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August 23, 2012

US DOJ blocks three Android app websites over copyright infringement

The US Department of Justice (DOJ) has seized three Android application websites

By CBR Staff Writer

The US Department of Justice (DOJ) has blocked the access to three Android application websites, which allowed users to download pirated copies of copyrighted apps.

According to the government agency, the three Android application websites that include,, and have been seized, and the access has been blocked to the websites.

Visitors to these websites will now find a seisure banner notifying the domain name has been seized by federal authorities.

USDOJ Criminal Division assistant attorney general Lanny Breuer said cracking down on piracy of copyrighted works including popular apps is a top priority of the Criminal Division.

"Software apps have become an increasingly essential part of our nation’s economy and creative culture, and the Criminal Division is committed to working with our law enforcement partners to protect the creators of these apps and other forms of intellectual property from those who seek to steal it," Breuer said.

The agency also revealed that the US Federal Bureau of Investigation (FBI) had performed sting operation by downloading severalcopies of copyright apps from the sites and found that servers based outside the US had hosted most of the websites’ content.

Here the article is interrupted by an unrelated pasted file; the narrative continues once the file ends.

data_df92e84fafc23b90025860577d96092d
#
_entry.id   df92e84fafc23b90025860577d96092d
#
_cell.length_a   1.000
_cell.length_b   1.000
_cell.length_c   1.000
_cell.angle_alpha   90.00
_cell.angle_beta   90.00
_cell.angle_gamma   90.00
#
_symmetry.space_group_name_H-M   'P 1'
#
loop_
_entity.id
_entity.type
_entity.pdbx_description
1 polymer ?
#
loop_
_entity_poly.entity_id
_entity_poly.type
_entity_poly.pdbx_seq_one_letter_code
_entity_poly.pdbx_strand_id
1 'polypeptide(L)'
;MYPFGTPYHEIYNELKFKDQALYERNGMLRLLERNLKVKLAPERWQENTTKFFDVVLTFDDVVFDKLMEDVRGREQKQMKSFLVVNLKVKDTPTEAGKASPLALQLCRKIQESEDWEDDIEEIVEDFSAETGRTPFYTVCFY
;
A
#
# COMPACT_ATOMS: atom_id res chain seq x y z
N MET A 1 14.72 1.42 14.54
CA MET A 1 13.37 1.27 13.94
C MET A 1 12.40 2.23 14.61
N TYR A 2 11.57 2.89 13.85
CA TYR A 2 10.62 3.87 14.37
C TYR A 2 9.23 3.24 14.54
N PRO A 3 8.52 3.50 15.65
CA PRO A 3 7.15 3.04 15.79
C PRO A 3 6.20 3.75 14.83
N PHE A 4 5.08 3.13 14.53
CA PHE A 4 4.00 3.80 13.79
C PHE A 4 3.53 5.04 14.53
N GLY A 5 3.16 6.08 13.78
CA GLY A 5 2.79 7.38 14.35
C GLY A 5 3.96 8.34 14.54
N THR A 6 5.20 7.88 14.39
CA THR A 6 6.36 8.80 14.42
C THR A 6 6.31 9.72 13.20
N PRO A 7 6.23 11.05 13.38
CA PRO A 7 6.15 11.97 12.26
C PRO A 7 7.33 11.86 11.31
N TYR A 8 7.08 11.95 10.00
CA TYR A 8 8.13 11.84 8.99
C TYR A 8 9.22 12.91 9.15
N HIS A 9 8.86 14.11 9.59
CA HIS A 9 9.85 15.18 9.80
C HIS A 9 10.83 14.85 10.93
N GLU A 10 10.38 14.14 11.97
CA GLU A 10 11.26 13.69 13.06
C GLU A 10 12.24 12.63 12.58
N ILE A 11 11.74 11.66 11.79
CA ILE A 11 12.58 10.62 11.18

FBI special agent Charge Brian Lamkin said the theft of intellectual property, particularly within the cyber arena, is a growing problem and one that cannot be ignored by the US government’s law enforcement community.

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"These thefts cost companies millions of dollars and can even inhibit the development and implementation of new ideas and applications," Lamkin said.

The agency has also issued search warrants in six areas in the US which include Georgia, Florida, Mississippi and Texas.

Northern District of Georgia attorney Sally Quillian Yates said other sites faced similar action.

"We will continue to seize and shut down websites that market pirated apps, and to pursue those responsible for criminal charges if appropriate," Yates said.

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